The Department of Revenue Administration gave several hospitals extensions until December, which means budget writers will not know how the tax is doing until the end of next month.

The state and the hospitals argued over how much they had to pay last fiscal year after lawmakers decided to keep about $100 million of the money raised by the tax instead of returning it to the hospitals through the Disproportionate Share Program — or uncompensated care — as it had done since the tax was instituted, in 1991.

Another concern of budget watchers is business taxes. Although November is not a big collection month for business taxes, the business enterprise and profits levies appear to be several million short of expectations.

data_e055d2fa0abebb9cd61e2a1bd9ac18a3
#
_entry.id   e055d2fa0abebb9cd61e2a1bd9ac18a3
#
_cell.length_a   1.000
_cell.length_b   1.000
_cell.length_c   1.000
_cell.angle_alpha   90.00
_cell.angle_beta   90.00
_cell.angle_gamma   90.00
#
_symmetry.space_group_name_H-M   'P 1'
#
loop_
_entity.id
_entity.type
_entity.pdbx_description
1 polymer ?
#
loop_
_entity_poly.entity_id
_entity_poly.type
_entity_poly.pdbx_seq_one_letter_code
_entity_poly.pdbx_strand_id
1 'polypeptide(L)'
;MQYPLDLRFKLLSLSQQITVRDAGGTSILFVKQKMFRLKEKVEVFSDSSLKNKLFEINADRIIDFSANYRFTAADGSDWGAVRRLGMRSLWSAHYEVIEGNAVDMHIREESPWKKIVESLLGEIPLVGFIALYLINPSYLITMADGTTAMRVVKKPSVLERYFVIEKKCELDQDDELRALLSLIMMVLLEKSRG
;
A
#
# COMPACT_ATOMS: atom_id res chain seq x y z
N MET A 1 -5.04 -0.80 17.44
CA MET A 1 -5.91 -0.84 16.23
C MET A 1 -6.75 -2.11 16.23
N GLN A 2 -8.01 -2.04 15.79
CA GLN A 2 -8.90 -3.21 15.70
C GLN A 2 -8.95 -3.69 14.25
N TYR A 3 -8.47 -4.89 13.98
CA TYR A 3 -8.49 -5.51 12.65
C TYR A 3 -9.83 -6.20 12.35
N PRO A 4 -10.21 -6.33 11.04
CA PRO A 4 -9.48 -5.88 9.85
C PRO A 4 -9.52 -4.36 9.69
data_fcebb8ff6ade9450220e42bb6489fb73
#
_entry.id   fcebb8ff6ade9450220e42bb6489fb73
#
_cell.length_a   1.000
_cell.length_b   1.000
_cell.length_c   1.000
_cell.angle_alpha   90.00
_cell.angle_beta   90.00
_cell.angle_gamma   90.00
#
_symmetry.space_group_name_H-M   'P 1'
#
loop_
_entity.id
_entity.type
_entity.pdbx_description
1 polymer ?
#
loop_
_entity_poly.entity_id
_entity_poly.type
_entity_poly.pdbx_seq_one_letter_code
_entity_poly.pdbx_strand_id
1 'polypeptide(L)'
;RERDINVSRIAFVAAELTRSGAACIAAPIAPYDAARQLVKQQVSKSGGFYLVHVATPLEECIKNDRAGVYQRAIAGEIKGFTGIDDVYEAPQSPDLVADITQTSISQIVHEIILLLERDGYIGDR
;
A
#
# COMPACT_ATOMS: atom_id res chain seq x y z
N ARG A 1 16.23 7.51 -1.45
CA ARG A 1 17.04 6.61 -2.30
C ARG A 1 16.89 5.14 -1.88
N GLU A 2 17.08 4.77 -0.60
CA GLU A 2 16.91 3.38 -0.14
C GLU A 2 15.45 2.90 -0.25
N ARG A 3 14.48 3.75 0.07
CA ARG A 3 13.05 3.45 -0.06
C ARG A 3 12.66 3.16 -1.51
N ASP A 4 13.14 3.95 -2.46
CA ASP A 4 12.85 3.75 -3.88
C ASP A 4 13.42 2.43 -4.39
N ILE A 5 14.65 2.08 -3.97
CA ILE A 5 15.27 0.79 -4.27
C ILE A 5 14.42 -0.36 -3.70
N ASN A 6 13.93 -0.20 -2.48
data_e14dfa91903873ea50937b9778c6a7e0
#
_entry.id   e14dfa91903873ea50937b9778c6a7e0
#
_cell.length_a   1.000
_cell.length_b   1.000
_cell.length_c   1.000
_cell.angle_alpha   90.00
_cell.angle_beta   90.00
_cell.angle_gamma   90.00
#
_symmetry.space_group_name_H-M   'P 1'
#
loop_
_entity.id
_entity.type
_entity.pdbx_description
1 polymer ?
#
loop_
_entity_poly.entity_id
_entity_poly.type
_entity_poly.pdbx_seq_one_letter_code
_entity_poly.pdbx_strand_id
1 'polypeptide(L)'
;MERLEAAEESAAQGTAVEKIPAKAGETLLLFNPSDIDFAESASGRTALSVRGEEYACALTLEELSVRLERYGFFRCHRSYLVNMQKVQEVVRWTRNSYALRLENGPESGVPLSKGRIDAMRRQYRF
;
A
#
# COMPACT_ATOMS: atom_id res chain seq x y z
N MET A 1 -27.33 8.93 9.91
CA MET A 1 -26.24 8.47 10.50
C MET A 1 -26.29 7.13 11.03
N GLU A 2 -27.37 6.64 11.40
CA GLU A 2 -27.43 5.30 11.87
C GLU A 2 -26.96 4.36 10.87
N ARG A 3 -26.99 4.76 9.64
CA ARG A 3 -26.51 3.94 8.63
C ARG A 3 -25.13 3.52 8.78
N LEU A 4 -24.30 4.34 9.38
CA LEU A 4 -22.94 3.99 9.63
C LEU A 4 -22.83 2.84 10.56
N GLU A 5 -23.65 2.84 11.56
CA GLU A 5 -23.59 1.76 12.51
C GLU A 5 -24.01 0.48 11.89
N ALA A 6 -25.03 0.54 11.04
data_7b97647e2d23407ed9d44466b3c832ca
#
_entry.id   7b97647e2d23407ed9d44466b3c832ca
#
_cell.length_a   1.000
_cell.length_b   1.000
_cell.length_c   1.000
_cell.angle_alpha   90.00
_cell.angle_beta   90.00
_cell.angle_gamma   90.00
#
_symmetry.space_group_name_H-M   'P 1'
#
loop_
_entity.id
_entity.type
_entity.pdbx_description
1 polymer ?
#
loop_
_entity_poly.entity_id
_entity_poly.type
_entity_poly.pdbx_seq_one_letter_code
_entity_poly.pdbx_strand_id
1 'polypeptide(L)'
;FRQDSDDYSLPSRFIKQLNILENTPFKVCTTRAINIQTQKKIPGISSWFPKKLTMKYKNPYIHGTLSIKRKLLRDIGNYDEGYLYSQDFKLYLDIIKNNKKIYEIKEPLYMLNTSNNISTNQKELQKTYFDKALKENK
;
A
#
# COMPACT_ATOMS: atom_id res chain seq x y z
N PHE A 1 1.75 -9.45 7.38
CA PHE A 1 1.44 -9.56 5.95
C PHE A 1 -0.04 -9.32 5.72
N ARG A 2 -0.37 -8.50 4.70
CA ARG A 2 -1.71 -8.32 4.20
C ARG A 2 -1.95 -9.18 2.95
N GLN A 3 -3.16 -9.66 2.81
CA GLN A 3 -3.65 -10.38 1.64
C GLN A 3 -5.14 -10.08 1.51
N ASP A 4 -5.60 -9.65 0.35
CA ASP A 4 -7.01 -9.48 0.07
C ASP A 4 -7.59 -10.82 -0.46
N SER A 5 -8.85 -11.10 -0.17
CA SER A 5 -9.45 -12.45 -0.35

The communications tax is also behind, but budget writers expected that after eliminating taxes on Internet access earlier this year.

The rest of the state taxes, such as the rooms and meals and tobacco, appear to be pretty much on target for the month. At the end of October, state revenues were $6.1 million ahead of estimates and $17 million ahead of the previous year.

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A Little Irony: All Republican State Committee members will be asked to pay a $25 annual fee to show commitment to the party. The state GOP Executive Committee approved the fee when it met in November. The party will collect the fee by charging members to attend the annual meeting in January in Bedford.